In contrast to an asset purchase, neither a 100 percent purchase of corporate stock, nor a corporate merger or name change, affects the enforceability of non-compete agreements. Corporate Express Office Products v. Phillips, 847 So. 2d 406 (Fla. 2003). In other words, an express statement that the restrictive covenant is enforceable by an assignee or successor is not necessary in a stock purchase, but necessary in an asset purchase. See, e.g., Wolf v. James G. Barrie, P.A., 858 So. 2d 1083 (Fla. 2d DCA 2003) (non-compete was unenforceable since the predecessor sold its assets to the successor which required the employee’s consent to a transfer of the non-compete.)
In determining the enforceability of a restrictive covenant, Section 542.335(g) expressly provides that a court shall not consider any individualized economic or other hardship that might be caused to the person against whom enforcement is sought, may consider the fact that the enforcing party no longer continues in the line of business unless that resulted from the violation. That same section mandates that the court shall consider shall consider all other pertinent legal and equitable defenses, and the effect of enforcement upon the public health, safety, and welfare. However, the court may not refuse enforcement on the ground that the contract violates public policy unless the public policy is articulated specifically by the court and the court finds that the specified public policy requirements substantially outweigh the need to protect the legitimate business interest or interests established by the person seeking enforcement of the restraint. The court is expressly precluded from employing any rule of construction that requires the court to construe a restrictive covenant narrowly, against the restraint, or against the drafter of the contract.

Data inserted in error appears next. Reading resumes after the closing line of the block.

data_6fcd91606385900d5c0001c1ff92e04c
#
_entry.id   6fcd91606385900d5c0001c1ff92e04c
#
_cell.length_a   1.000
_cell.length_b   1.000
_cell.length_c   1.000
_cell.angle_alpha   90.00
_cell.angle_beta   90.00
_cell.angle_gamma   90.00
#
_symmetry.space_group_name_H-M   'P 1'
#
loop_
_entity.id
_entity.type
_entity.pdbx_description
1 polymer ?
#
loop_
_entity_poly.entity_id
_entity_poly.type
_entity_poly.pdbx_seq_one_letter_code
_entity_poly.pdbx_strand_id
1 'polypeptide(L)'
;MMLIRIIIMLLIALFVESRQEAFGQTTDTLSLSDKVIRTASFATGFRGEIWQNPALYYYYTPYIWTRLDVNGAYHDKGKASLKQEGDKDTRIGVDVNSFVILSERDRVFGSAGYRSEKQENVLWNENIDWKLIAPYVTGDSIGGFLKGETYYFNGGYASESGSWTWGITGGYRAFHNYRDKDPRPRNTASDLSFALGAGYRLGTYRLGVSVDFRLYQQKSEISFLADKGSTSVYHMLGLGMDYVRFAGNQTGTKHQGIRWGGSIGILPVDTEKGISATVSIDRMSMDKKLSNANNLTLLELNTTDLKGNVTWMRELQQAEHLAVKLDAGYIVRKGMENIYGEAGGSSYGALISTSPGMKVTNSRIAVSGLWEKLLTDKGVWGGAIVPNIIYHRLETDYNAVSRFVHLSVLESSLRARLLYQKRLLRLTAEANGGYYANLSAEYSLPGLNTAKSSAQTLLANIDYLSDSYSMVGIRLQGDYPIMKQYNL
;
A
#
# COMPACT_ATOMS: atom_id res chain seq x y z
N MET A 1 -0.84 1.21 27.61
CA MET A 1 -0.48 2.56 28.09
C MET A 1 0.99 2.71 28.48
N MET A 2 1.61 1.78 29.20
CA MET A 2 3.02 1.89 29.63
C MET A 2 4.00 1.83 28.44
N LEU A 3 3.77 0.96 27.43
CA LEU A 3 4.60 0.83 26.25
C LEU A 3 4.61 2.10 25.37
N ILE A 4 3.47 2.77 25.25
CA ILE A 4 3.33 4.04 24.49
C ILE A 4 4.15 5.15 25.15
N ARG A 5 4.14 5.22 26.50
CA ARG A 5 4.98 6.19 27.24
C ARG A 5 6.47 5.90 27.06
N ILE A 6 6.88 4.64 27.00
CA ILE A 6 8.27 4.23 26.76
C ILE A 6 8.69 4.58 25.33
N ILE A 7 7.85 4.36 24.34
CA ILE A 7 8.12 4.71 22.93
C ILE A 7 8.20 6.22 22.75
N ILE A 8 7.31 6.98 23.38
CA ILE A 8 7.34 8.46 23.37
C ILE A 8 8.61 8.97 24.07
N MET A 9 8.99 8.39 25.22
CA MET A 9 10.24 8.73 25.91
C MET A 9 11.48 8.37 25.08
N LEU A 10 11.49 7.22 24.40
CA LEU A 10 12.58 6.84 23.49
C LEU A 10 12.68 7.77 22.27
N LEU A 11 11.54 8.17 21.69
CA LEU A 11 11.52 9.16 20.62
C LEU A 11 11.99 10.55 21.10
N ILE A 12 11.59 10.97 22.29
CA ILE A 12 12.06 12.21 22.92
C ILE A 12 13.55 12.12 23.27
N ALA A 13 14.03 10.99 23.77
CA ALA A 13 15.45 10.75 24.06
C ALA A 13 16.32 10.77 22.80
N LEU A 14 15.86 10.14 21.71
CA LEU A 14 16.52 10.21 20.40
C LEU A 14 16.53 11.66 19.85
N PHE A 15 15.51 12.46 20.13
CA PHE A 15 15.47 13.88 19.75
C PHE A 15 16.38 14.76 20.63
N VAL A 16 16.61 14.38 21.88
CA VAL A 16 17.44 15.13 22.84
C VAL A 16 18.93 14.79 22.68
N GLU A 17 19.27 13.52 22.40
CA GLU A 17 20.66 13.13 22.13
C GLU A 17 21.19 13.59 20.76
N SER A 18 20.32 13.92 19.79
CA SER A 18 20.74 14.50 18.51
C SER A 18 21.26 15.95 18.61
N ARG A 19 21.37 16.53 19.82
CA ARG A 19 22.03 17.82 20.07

While the statute contemplates that the court shall enforce the restrictive covenant through temporary and permanent injunctions, it expressly precludes enforcement absent an injunction bond even in the presence of language waiving the bond. Section 542.335(j).
The statute also permits but does not mandate the award of attorneys' fees and costs to the prevailing party, even in the absence of a contractual provision authorizing such an award of attorney’s fees and costs to the prevailing party,
III. Basic Drafting Considerations
Consider each of the following:
• Unilateral / bilateral
• Covenants of Confidentiality
• Covenants of Non-Competition
• Independent covenants
• Third Party Beneficiary/ Assignee
• Survival of obligations after termination
• Cumulative Remedies
• Liquidated damages
• Integration clause
• Choice of Law
• Incontestable on account of fraud
• Works for hire
• Waiver of Jury Trial